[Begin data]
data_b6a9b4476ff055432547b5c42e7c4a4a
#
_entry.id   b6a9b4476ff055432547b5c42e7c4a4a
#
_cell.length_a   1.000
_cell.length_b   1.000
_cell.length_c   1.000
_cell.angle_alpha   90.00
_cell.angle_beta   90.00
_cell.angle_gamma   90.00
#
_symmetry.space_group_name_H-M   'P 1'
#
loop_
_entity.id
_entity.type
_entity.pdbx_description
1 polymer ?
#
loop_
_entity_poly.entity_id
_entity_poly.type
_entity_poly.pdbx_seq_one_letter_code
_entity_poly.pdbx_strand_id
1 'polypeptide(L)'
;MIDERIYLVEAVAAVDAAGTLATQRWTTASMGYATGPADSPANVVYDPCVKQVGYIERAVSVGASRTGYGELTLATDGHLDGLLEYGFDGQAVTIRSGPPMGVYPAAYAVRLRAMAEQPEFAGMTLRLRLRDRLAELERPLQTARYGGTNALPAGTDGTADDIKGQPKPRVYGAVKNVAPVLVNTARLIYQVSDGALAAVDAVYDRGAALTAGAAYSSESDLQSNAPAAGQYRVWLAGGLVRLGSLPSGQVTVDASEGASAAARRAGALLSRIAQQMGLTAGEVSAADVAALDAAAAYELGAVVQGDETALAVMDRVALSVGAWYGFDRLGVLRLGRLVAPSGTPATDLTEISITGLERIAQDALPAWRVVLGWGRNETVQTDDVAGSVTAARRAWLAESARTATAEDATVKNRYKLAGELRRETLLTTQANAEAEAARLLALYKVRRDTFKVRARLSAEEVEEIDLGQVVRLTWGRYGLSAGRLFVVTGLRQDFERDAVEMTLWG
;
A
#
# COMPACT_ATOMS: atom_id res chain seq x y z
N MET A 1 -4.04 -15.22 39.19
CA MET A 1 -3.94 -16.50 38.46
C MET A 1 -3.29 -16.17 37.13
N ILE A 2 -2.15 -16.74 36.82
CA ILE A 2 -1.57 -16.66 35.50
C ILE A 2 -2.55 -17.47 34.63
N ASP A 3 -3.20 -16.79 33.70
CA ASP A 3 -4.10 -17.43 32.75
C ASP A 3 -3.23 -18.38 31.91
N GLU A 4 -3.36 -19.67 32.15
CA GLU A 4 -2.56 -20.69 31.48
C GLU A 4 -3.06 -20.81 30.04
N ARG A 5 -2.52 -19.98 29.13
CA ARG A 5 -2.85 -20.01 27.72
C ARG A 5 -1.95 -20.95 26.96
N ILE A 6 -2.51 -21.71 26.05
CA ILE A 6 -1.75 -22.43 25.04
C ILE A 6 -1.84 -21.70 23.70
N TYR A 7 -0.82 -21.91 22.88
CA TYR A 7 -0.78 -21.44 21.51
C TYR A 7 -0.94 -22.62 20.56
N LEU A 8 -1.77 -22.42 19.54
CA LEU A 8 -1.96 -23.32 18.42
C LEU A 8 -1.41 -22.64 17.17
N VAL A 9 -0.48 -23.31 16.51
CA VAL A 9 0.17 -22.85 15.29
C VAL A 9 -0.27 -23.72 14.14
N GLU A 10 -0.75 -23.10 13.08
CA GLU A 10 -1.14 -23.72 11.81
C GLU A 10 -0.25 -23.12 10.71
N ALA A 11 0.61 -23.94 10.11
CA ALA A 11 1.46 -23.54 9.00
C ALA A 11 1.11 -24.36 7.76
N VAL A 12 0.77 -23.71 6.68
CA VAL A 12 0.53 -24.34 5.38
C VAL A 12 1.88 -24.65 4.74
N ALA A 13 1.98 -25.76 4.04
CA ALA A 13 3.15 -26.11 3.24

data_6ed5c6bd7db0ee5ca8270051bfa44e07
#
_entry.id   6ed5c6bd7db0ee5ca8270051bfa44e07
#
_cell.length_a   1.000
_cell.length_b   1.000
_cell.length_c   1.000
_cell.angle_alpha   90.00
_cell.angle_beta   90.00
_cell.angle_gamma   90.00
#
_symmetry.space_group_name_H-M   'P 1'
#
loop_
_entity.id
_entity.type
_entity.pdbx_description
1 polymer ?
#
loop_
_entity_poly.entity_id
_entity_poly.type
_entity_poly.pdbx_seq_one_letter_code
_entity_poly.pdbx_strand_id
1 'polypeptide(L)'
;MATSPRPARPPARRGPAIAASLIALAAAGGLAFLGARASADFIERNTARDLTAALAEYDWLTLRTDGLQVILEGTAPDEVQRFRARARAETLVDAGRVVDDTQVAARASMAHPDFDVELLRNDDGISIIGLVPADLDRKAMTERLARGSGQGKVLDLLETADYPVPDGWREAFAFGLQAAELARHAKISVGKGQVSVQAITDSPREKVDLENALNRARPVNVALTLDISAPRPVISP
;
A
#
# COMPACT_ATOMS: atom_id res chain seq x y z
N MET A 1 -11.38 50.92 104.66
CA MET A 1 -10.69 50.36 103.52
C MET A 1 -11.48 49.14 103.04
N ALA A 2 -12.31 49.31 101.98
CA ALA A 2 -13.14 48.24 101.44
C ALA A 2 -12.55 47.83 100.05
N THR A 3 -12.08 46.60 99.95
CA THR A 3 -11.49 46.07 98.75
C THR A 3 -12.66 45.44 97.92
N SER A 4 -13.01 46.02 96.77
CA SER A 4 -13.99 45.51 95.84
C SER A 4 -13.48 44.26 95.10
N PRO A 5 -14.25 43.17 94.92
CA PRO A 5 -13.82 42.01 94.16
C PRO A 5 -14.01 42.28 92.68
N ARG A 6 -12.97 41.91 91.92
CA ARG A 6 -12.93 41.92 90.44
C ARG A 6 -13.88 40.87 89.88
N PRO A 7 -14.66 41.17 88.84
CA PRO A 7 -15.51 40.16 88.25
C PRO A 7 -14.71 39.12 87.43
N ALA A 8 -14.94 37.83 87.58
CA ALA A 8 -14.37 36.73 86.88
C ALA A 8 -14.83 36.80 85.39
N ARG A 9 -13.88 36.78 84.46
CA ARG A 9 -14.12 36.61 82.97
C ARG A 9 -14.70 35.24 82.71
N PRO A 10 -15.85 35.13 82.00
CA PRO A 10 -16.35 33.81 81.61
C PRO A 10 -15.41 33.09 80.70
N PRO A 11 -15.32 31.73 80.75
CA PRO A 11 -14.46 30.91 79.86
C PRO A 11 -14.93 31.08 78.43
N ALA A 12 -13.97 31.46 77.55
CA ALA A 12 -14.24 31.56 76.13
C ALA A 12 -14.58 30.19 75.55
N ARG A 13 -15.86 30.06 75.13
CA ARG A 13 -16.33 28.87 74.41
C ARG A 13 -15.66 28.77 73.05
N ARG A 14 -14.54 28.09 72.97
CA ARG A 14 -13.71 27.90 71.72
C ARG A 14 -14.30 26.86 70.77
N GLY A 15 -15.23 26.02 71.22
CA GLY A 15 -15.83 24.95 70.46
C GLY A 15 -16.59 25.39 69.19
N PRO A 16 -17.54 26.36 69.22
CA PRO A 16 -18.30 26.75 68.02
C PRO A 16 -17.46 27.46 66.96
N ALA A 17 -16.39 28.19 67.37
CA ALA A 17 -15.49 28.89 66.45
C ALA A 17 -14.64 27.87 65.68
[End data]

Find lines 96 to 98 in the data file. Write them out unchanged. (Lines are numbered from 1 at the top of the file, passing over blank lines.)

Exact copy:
A
#
# COMPACT_ATOMS: atom_id res chain seq x y z